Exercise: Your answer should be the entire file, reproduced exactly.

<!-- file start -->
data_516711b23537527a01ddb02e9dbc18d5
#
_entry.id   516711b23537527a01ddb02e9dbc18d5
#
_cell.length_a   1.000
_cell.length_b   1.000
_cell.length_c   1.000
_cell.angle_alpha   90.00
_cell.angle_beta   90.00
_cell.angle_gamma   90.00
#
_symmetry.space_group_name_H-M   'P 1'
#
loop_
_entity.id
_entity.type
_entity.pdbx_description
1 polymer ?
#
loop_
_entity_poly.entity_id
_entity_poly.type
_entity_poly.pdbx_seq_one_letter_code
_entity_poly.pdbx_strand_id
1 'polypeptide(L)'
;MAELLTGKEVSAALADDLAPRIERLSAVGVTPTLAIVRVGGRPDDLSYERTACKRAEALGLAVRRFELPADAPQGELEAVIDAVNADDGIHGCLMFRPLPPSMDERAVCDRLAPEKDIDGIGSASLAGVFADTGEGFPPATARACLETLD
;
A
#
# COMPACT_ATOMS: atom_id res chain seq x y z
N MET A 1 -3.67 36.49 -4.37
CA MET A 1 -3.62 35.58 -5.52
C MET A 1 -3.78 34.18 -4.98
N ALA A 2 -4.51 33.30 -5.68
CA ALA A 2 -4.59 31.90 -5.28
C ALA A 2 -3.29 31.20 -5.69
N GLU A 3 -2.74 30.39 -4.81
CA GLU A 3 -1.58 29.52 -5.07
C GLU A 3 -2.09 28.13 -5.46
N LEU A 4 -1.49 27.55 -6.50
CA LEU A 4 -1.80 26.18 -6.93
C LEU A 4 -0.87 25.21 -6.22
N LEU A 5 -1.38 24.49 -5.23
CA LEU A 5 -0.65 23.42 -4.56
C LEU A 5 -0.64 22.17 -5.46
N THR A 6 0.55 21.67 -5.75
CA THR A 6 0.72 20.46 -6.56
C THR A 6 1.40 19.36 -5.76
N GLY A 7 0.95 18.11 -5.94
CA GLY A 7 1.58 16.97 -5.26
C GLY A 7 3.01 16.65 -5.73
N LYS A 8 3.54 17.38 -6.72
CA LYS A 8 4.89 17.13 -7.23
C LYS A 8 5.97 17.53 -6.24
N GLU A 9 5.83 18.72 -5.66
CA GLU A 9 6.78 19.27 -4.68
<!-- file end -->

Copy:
data_516711b23537527a01ddb02e9dbc18d5
#
_entry.id   516711b23537527a01ddb02e9dbc18d5
#
_cell.length_a   1.000
_cell.length_b   1.000
_cell.length_c   1.000
_cell.angle_alpha   90.00
_cell.angle_beta   90.00
_cell.angle_gamma   90.00
#
_symmetry.space_group_name_H-M   'P 1'
#
loop_
_entity.id
_entity.type
_entity.pdbx_description
1 polymer ?
#
loop_
_entity_poly.entity_id
_entity_poly.type
_entity_poly.pdbx_seq_one_letter_code
_entity_poly.pdbx_strand_id
1 'polypeptide(L)'
;MAELLTGKEVSAALADDLAPRIERLSAVGVTPTLAIVRVGGRPDDLSYERTACKRAEALGLAVRRFELPADAPQGELEAVIDAVNADDGIHGCLMFRPLPPSMDERAVCDRLAPEKDIDGIGSASLAGVFADTGEGFPPATARACLETLD
;
A
#
# COMPACT_ATOMS: atom_id res chain seq x y z
N MET A 1 -3.67 36.49 -4.37
CA MET A 1 -3.62 35.58 -5.52
C MET A 1 -3.78 34.18 -4.98
N ALA A 2 -4.51 33.30 -5.68
CA ALA A 2 -4.59 31.90 -5.28
C ALA A 2 -3.29 31.20 -5.69
N GLU A 3 -2.74 30.39 -4.81
CA GLU A 3 -1.58 29.52 -5.07
C GLU A 3 -2.09 28.13 -5.46
N LEU A 4 -1.49 27.55 -6.50
CA LEU A 4 -1.80 26.18 -6.93
C LEU A 4 -0.87 25.21 -6.22
N LEU A 5 -1.38 24.49 -5.23
CA LEU A 5 -0.65 23.42 -4.56
C LEU A 5 -0.64 22.17 -5.46
N THR A 6 0.55 21.67 -5.75
CA THR A 6 0.72 20.46 -6.56
C THR A 6 1.40 19.36 -5.76
N GLY A 7 0.95 18.11 -5.94
CA GLY A 7 1.58 16.97 -5.26
C GLY A 7 3.01 16.65 -5.73
N LYS A 8 3.54 17.38 -6.72
CA LYS A 8 4.89 17.13 -7.23
C LYS A 8 5.97 17.53 -6.24
N GLU A 9 5.83 18.72 -5.66
CA GLU A 9 6.78 19.27 -4.68